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Unlocking the Audio Secrets of ‘Decoder Ring’

Producer Benjamin Frisch reveals the music mix tricks he uses to shape Slate’s Decoder Ring podcast.

Decoder Ring host WIlla Paskin.
Decoder Ring host Willa Paskin. Slate

Brooklyn, NY (September 3, 2020)—The audio production of the Slate podcast Decoder Ring isn’t exactly minimalist, but “reduction” is one of the secrets behind producer Benjamin Frisch’s sound design. Using sound libraries like Epidemic almost as a DJ might, Frisch manipulates canned music beds and deconstructs them to create his own mixes.

“Production music generally, I think, is just overproduced,” says Frisch. “But oftentimes, if you shave off one stem—if you use just the drums and the instrumental and the bass, that’s suddenly a really cool rhythm track, whereas the melody on top of that could be really cheesy or get in the way.”

Decoder Ring producer Ben Frisch’s sound design is created applying a variety of tricks to make the most of canned music beds.
Decoder Ring producer Benjamin Frisch’s sound design is created applying a variety of tricks to make the most of canned music beds. Slate

Decoder Ring cracks open cultural mysteries in a similar way. In each episode, host Willa Paskin confronts a cultural question, object or habit in order to figure out what it means and why it matters. Alongside that curiosity, though, is a healthy dose of irreverence. Recent episodes have explored the rise and fall of the laugh track in sitcom television shows, the emergence of the “Karen” personality and the origin of the mullet hairstyle.

The soundtrack to the “Mystery of the Mullet” episode illustrates a technique Frisch often uses in the creative process. Once he found a composition he thought could fit the tone of the story, he downloaded the stems and slowly brought them into the mix.

“I’ll bring them in one at a time in a way that isn’t in the actual mix of the song, to give a little bit more of a progression or feel to it,” he says. “It’s really fun because it feels like you’re scoring a movie.”

Whether researching, interviewing or editing, Frisch says the quirks he and Paskin add as they wind through the wormholes are a way to have fun with their subjects. For the episode “Clown Panic,” which dives into the history of clowning and what has made clowns terrifying to some people, Frisch naturally began to dig through upbeat circus music. But in addition to being “too obvious,” he also found it repetitious and annoying—in other words, not fun. He went with a more subtle waltz, which evoked the idea of clowns without being hokey.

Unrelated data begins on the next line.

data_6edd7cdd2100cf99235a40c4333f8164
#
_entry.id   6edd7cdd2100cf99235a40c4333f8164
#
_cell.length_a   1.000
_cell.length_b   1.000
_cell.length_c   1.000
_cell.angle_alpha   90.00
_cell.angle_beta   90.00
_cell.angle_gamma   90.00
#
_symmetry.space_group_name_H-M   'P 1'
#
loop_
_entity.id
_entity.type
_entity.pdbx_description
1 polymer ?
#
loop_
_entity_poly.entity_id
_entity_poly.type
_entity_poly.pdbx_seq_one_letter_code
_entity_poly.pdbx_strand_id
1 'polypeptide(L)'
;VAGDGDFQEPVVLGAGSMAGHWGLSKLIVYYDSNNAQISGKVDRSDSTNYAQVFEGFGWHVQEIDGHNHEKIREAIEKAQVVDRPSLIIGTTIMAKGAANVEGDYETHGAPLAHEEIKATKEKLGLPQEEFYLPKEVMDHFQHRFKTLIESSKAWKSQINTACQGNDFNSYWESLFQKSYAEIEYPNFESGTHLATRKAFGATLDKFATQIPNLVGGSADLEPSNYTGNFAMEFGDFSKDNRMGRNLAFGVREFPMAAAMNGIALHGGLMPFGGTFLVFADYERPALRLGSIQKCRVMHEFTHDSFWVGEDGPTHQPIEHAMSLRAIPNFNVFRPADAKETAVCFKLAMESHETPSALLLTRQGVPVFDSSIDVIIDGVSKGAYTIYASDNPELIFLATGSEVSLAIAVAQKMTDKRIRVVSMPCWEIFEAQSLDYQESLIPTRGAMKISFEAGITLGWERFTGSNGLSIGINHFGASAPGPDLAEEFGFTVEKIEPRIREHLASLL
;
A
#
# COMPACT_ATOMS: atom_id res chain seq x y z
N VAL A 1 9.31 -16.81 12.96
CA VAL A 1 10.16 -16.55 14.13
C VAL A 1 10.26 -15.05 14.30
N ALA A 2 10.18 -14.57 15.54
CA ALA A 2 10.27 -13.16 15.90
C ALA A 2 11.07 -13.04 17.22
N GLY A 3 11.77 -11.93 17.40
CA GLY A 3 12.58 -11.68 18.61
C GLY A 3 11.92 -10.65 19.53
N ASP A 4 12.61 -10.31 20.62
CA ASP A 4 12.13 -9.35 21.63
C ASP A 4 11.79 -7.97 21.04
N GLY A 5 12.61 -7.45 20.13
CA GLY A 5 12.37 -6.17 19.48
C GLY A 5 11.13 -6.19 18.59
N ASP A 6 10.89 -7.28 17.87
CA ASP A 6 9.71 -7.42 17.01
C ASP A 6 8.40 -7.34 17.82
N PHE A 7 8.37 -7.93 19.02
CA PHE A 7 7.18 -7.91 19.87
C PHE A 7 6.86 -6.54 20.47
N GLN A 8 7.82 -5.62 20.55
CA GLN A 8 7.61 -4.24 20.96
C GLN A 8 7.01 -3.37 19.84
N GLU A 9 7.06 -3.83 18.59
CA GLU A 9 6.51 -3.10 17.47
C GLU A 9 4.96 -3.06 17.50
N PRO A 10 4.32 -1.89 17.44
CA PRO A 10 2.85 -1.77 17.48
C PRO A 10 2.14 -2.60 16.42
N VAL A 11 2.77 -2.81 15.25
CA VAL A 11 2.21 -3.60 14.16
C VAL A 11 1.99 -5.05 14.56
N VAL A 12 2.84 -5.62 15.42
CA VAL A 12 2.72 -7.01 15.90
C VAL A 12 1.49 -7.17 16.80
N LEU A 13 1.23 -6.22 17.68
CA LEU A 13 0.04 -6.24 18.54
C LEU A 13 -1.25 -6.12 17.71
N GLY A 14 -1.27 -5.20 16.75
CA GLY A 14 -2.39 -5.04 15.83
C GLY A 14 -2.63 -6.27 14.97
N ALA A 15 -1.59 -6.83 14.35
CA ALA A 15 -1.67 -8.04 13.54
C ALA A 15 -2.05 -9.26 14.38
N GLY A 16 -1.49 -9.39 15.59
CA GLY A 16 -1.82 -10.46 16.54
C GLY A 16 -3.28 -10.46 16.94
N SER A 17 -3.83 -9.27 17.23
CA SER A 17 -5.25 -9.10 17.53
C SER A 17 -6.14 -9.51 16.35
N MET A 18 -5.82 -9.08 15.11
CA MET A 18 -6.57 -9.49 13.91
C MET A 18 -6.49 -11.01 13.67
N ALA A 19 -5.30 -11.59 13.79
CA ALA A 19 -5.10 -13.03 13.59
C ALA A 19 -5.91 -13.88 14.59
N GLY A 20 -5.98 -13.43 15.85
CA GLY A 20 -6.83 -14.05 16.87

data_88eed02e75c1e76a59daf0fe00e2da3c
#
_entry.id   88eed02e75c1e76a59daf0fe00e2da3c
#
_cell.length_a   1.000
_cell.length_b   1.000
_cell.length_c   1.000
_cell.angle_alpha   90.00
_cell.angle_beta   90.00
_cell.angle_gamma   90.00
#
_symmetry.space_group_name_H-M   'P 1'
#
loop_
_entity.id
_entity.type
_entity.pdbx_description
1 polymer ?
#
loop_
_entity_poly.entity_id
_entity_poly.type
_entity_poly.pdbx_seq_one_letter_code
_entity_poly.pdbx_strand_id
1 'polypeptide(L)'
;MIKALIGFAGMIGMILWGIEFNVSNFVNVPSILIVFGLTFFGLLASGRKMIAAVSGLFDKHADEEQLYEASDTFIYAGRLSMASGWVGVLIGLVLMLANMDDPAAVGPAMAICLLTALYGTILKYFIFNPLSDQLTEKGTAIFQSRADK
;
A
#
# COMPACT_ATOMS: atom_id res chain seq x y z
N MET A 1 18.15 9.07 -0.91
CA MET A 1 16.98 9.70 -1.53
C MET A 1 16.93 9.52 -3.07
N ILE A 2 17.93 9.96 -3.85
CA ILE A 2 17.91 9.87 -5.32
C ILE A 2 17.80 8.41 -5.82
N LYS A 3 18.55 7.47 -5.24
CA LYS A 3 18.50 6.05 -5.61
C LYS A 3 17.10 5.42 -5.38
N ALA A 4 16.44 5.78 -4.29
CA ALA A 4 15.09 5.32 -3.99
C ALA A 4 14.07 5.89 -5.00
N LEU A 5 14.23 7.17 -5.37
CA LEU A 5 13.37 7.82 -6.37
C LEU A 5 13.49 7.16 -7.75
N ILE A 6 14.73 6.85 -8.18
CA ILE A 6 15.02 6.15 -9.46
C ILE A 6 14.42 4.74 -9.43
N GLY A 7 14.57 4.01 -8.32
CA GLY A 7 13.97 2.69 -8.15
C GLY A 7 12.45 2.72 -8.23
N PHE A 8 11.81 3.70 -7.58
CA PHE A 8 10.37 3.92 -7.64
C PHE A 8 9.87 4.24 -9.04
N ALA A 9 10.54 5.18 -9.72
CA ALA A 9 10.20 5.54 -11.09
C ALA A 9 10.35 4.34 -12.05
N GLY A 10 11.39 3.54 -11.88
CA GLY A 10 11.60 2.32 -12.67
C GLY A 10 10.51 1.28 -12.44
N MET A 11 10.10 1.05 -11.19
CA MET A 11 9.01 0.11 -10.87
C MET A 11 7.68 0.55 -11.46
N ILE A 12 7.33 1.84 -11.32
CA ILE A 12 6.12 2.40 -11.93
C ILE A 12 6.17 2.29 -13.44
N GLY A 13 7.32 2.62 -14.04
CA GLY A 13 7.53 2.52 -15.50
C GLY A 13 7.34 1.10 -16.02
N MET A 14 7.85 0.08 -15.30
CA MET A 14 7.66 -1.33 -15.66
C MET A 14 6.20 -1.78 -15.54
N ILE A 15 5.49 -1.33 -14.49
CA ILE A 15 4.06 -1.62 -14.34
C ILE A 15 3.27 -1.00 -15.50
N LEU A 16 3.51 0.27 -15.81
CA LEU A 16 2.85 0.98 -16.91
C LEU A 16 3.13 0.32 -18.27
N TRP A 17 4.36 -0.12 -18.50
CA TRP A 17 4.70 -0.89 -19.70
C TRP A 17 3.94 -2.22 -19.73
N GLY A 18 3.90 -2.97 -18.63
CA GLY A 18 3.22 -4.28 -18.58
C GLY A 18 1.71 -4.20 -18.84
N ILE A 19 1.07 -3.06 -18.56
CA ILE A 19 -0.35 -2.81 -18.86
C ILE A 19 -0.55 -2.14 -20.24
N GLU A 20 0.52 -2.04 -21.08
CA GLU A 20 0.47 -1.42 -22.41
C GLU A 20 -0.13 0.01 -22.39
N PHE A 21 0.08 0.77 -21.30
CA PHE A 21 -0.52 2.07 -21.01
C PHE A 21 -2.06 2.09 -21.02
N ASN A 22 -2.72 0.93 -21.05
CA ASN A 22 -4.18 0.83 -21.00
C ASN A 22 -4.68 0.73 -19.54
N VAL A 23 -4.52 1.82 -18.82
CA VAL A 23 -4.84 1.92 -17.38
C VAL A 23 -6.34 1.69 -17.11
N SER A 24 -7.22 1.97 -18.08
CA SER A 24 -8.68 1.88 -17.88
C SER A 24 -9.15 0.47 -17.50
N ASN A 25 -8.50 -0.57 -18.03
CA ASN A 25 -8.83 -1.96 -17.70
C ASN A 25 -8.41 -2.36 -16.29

The soundtrack to the “Mystery of the Mullet” episode illustrates a technique Frisch often uses in the creative process.
The soundtrack to the “Mystery of the Mullet” episode illustrates a technique Frisch often uses in the creative process. Slate

When it comes to recording narration and interviews, Frisch typically tracks Paskin on an Electro-Voice RE20 in the Slate studio. When a guest is a major focal point of an episode, like when Rebecca Black came in to discuss her 2011 viral hit song “Friday,” he prefers to record them at HQ or over an ISDN connection.

Pre-COVID lockdown, the show also used tape syncs often, but when the podcast lost access to the studio, Frisch gave Paskin a Rode NTG-2 and a Zoom H5 recorder so she could track from home. Guest audio is another story, though; he’s content with using VoIP audio from video conferencing platforms like Zoom and Skype for ancillary sources.

“I have never been nearly as obsessed with the sound quality of guest audio as some people are,” he says. “It’s only the two of us, and the way we work, it would not even be feasible for us to tape sync every person we want to talk to, just for cost and time reasons.”

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There are also benefits to having audio tracks with tones and textures that listeners can easily distinguish from each other, he says. “What I like about having a lot of different sources of audio is it allows you to shift the focus. It separates the two scenes from one another, which I think is actually a really valuable thing.”

Unlike podcasts that work forward from a script, Decoder Ring goes in the opposite direction, starting with the idea. The real story only reveals itself through research and interviews, when they’re able to peel back the layers. Frisch develops audio as the story itself develops, shaping it to reflect the emerging narrative, and scripting is usually one of the last things completed before they record an episode.

“What we get in those interviews is what really dictates what the episode is about in some ways,” he says. “Sometimes we come in with a stronger idea about the big philosophical question of the episode, but a lot of the times, it’s really a process of discovery.”

Decoder Ringhttps://slate.com/podcasts/decoder-ring

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